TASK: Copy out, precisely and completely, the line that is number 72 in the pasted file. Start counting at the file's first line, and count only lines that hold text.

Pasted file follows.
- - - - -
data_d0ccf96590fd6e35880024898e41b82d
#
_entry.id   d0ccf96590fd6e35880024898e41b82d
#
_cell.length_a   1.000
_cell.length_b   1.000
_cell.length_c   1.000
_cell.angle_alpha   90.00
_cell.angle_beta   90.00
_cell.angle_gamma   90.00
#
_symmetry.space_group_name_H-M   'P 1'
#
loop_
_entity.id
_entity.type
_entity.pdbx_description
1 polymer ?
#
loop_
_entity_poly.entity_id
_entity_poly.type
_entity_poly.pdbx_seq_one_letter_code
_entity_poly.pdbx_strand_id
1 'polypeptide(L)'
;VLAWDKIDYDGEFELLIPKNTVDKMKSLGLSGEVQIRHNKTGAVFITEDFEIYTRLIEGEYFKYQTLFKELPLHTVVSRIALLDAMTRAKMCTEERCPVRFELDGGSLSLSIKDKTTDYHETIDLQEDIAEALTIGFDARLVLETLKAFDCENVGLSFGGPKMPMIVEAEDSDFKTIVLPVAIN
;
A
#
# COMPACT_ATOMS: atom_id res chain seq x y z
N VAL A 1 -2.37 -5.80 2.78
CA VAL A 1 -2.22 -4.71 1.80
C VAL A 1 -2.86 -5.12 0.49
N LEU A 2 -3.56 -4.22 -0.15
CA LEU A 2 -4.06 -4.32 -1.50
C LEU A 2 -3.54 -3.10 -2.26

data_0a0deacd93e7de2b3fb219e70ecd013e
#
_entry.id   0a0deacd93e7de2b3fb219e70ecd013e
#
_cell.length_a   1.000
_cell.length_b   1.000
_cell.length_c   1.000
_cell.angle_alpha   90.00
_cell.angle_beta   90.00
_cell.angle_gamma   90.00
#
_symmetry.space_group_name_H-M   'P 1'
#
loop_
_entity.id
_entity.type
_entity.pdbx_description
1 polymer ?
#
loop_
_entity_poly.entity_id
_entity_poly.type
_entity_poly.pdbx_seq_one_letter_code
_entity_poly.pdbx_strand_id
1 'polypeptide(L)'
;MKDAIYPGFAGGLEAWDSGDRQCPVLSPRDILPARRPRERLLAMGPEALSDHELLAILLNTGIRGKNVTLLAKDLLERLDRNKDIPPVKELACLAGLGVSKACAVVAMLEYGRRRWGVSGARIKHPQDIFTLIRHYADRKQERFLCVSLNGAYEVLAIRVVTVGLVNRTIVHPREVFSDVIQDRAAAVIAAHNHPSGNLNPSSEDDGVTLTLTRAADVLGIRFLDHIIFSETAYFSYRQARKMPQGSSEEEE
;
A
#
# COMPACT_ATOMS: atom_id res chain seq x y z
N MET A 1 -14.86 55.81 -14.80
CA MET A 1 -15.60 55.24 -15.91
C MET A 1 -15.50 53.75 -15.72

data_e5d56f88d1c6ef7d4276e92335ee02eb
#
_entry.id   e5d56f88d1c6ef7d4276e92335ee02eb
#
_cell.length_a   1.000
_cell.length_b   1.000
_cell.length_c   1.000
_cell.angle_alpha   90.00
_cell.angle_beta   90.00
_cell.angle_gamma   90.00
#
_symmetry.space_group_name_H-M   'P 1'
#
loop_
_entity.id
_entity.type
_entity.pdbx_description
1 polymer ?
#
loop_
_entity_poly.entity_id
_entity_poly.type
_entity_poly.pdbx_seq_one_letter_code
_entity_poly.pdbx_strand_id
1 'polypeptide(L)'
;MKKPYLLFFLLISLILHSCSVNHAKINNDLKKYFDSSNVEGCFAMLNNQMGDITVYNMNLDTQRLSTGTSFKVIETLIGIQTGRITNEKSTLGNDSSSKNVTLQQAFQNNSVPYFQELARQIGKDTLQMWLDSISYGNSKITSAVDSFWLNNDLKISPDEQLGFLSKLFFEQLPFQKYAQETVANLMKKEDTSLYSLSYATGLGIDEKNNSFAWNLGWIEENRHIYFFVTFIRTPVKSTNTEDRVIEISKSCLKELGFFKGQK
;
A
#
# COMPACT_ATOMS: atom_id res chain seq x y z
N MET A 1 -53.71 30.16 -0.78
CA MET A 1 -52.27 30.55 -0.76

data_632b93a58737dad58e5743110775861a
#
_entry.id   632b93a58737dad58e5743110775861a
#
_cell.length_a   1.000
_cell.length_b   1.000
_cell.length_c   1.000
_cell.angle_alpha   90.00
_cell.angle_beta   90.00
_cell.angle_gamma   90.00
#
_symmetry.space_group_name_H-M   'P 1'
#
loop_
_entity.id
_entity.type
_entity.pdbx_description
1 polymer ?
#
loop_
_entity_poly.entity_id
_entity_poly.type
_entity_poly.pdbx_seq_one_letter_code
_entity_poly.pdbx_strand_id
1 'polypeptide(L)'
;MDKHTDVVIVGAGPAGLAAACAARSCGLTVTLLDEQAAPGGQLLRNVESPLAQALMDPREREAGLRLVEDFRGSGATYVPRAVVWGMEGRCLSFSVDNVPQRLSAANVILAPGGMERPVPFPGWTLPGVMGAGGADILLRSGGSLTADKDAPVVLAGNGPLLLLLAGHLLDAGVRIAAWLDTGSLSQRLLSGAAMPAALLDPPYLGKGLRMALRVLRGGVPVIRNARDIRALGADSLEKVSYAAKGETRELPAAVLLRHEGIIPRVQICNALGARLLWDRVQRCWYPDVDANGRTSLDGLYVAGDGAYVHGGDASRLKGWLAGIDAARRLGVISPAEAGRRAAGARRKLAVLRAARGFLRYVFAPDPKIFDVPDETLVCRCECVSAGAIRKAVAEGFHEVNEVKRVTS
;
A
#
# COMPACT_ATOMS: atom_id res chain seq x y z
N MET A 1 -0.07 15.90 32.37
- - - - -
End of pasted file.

_entry.id   e5d56f88d1c6ef7d4276e92335ee02eb